‘Grorudparken’ (The Grorud Park) is part of a regionally significant landscape corridor, slicing through the Grorud Valley, Oslo. The valley is characterized by heavy infrastructures, residential towers, villas, and numerous industrial precincts. The local population has undergone significant transformation over recent decades, and is now recognizably diverse and culturally vibrant. There are currently 140 cultures represented in the Grorud Valley.
The project addresses current discussions and political commitments, for example sustainability and ecology, public health and integration across different ethnicities and ages. When it comes to economy the project has therefore gained a lot out of the means that was invested in the project. This project is part of ‘Grorudsatsinga’ (the Grorud initiative) and is very successful with a lot of users all year around. Grorudparken is innovative in its design and represents a modern take on “the park” as an image of the landscape architect´s strong traditions for park and garden design. The site stretches from Hølaløkka to the Grorud dam.
Reopening of the Alna River was the catalyst behind the entire project, which is now recognized as part of the landscape ecological movement within the planning and architecture professions in the Nordic countries. The park’s design is informed by the site’s natural systems and employs a sophisticated approach to the challenge of inserting an urban park into the fabric of an existing green corridor by actively engaging the three pillars of sustainability – ecology, economy, and socio-cultural considerations – as drivers behind the entire design process.
The park is designed with nature, not as a representation of it. Designed elements are carefully inserted into the site’s landscape context to protect and preserve established vegetation. This creates a dynamic relationship between the natural and the introduced elements found within the park. Actions to improve the natural environment has also become natural attractions for the people using the park, for example the measures to improve the water quality of the Alna River. Several places you can see the constructions where the water is being treated through sedimentation, detention, infiltration and cleansing before it reaches the Alna River. Open waters also create good biotopes for animals and plants.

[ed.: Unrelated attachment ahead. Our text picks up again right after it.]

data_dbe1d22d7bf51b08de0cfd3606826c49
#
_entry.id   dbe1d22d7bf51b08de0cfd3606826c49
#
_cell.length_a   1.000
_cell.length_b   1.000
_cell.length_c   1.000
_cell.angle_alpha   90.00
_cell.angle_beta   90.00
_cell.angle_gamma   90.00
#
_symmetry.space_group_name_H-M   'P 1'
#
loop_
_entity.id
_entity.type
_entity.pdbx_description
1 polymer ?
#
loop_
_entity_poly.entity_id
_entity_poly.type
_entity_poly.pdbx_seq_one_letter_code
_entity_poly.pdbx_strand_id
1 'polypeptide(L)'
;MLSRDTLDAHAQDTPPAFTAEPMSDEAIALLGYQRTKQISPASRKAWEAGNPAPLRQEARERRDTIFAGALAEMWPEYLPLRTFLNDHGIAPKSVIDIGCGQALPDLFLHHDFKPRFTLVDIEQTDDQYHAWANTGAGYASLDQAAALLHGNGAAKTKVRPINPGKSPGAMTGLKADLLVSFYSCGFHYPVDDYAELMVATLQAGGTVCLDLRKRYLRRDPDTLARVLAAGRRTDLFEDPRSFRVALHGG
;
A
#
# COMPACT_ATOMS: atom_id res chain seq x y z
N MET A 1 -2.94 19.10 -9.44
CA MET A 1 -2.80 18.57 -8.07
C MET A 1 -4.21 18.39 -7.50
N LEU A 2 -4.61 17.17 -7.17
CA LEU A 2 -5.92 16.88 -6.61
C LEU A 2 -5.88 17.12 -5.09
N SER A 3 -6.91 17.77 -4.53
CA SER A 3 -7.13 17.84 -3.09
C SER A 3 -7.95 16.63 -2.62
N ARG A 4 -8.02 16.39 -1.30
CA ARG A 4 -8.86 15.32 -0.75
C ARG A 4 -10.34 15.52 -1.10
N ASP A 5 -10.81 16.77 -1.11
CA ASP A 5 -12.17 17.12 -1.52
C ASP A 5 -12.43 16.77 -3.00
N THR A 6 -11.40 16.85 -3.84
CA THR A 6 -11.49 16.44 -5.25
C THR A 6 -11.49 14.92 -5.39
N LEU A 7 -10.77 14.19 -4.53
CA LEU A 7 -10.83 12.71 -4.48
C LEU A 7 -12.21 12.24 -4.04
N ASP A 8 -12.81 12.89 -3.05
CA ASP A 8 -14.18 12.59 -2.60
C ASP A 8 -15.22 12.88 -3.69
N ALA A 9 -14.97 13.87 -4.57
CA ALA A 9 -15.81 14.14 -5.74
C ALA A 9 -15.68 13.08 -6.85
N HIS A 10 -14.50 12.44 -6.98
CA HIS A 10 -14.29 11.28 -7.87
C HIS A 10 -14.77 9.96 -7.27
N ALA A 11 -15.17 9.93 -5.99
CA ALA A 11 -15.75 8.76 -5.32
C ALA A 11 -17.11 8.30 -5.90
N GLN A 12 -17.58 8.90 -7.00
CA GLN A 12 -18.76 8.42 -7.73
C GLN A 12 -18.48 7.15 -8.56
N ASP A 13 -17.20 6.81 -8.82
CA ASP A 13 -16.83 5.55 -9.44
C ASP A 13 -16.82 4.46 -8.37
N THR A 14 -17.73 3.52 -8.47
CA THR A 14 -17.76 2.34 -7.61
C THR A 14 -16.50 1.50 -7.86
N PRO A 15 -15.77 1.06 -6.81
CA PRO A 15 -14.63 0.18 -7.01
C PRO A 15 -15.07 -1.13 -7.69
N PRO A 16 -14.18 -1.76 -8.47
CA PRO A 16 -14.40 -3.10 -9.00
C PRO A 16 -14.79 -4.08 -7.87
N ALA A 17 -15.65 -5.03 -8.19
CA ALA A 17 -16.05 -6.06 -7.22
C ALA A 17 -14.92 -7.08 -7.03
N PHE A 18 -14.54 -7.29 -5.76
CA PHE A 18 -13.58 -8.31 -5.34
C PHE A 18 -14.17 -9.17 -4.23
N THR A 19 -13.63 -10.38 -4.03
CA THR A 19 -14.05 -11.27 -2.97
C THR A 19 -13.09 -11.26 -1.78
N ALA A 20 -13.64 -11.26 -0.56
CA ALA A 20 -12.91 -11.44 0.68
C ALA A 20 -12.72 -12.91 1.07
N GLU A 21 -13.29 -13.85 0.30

Phytoremediation is used to cleanse polluted soil, in addition to other storm water management techniques (sedimentation, retention and infiltration). A species of Willow, Salix viminalis, binds and removes pollution from the soil and water, reducing the park’s carbon footprint by limiting Co2 emissions which would otherwise have emanated from transporting and cleansing polluted soils off-site.
The Grorud Park has become an arena for social gatherings, athletics events, informal play, passive and active recreation. A previously dark and unattractive space under the motorway (Fv4) was transformed into ‘The Cathedral’; an attractive and flexible space under the highway bridge, accessible for everyone. Delicate and refined lighting design ensures public safety and has become a positive, easily recognizable element of the park and has become an attraction as it enhances the park and its different elements.
The park is innovative and it is an important addition to the development of the city, esthetically and functionally as well as culturally. The park has been designed so that central elements have high quality both in concept and construction, and different parts of the park are planned according to varying maintenance intensity. In this way, the park can appear attractive and well maintained over time.
Norwegian landscape architectural and recreational traditions reflect a distinct separation between the cultivated (parks) and the untamed (wilderness). For many Norwegians wilderness is the ultimate place for recreation and solace. This is not necessarily the case for the now increasingly multicultural population in the Grorud Valley; who perhaps have an altogether different relationship to ‘nature’, requiring the development of new understandings of what nature reserves and parks can be; re-composing our understanding of conventional urban parks and landscape infrastructures.
Entrant office name: LINK Arkitektur AS Landskap
Role of the entrant in the project: Landscape architects
Other design firms involved: Multiconsult AS(Technical engineering), ÅF Lighting (Lighting design), Atelier Dreizeitl (Hølaløkka)
Project location: Oslo
Design year: 2002 – 2012
Year Built: 2004 – 2013
Awards: Norwegian Landscape Architecture Organization (NLA), The Norwegian Landscape Architecture Award 2015, Norwegian National Committee On Large Dams (NNCOLD), “Damkrona”, 2014.